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'Martyr City': French MPs Did Not Expect to See 'Life Go on in Aleppo'

© REUTERS / Omar Sanadiki Supporters of Syria's President Bashar al-Assad carry their national flags and gesture as they tour the streets in celebration of what they say is the Syrian army's victory against the rebels in Aleppo, Syria December 12, 2016
Supporters of Syria's President Bashar al-Assad carry their national flags and gesture as they tour the streets in celebration of what they say is the Syrian army's victory against the rebels in Aleppo, Syria December 12, 2016 - Sputnik International
A group of French lawmakers, including Thierry Mariani from the Republicans (LR) party, his fellow LR member Nicolas Dhuicq and former member of the Democratic Movement party Jean Lassale, recently visited Syria.

During their trip, the lawmakers visited Aleppo and had an opportunity to see the actual situation in the city recently liberated from terrorists.

Citizens at a yard of the Umayyad Mosque of Aleppo destroyed following military actions. The Umayyad Mosque was the largest and the oldest mosque of Aleppo - Sputnik International
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Aleppo, Syria's second largest city which used to be the country's economic capital, has been mired in the civil war since August 2012 with the western part of the city has been controlled by the Syrian Army while the eastern part was occupied by various Islamist and rebel groups, including al-Nusra Front.

On December 16, the Russian Defense Ministry said that the Syrian Army's operation to liberate militant-controlled eastern Aleppo was completed, however, several hotbeds of militants' resistance remained. On December 22, the last militants left eastern Aleppo, thus the Syrian Army gained full control over the city.

In an exclusive interview with Sputnik French, Mariani pointed out the difference between mainstream media coverage and the real situation on the ground in Aleppo.

​Mainstream media coverage on Aleppo gives the impression of a city lying in ruins and totally abandoned by its inhabitants. However, according to the lawmaker, what he saw in Aleppo is radically different.

"It is well-known that some mainstream media outlets are biased. Before I arrived to Aleppo I expected to see a totally ruined city and a completely destroyed population. But what does the reality look like? Some 15 percent of the city is destroyed, 20 percent are seriously damaged, but 65 percent are completely unaffected," Mariani said.

"When you come to Aleppo you can see that life goes on," he added.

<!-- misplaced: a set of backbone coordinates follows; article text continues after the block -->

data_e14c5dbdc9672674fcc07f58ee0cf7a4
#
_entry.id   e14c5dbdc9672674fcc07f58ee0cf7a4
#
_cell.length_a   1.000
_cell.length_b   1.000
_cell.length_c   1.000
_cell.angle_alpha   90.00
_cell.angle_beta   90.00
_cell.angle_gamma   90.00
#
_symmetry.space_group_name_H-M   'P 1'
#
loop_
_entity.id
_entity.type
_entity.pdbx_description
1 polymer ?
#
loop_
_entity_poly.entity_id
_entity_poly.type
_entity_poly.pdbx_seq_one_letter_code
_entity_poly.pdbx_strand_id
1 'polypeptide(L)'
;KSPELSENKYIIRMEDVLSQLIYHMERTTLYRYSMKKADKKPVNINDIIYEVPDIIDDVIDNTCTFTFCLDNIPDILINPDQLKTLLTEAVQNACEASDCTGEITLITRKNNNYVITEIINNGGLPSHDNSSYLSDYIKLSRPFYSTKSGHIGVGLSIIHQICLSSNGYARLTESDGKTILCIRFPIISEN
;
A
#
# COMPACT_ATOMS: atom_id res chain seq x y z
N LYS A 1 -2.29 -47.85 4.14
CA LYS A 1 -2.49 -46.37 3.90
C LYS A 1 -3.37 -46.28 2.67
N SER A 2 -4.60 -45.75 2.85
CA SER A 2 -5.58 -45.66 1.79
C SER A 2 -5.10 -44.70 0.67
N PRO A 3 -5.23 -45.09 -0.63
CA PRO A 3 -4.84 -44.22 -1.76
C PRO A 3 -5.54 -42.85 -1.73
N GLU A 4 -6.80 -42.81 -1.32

Syria's President Bashar al-Assad speaks during an interview with Spanish newspaper El Pais in Damascus, in this handout picture provided by SANA on February 20, 2016. - Sputnik International
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The lawmaker also commented on civil casualties in Aleppo during the war. According to Mariani, before the war the population of Aleppo was 3.5 million and 35,000 were killed during the conflict.

"I expected to see that the entire Aleppo population was destroyed. In fact, 35,000 dead is awful. The casualties should not be underestimated. But those numbers are far from what mainstream media describes as a 'total extermination,'" he underscored.

Mariani noted that those making inaccurate comments and reports on Aleppo should visit the city to see the situation with their own eyes.

"Aleppo is a martyr city. Now, it is liberated and needs to be rebuilt. I think that more journalists and politicians should visit Aleppo before telling things that do not correspond with reality," he pointed out.

​Mariani also said that during the visit to Aleppo he and his colleagues met a lot of Franco-Syrians and French-speaking people. According to the lawmaker, a lot of those people are discontent with France’s stance on the Syrian conflict.

Residents in al-Midan neighborhood in Syria's Aleppo - Sputnik International
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"They told us the same thing: 'We can’t see France’s involvement here. It’s wrong.' Look at those countries that have changed their stance. By contrast, look at Russia that keeps its policy unchanged. The most important thing is to achieve peace. It doesn’t matter what we think about [Syrian President Bashar Assad]. If we want peace first we should find a compromise with him," Mariani said.

"It is easy to stay in the 7th arrondissement of Paris [where the French National Assembly is situated], read liberal newspapers and then explain what the real situation is [in Syria]. Actually, the situation on the ground is different," he added.

Mariani also said that he and his colleagues Nicolas Dhuicq and Jean Lassale met with President Assad in Damascus. The parties discussed chemical attacks allegations against the Syrian Army and Syrian government’s plans to reach peace and rebuild the country.

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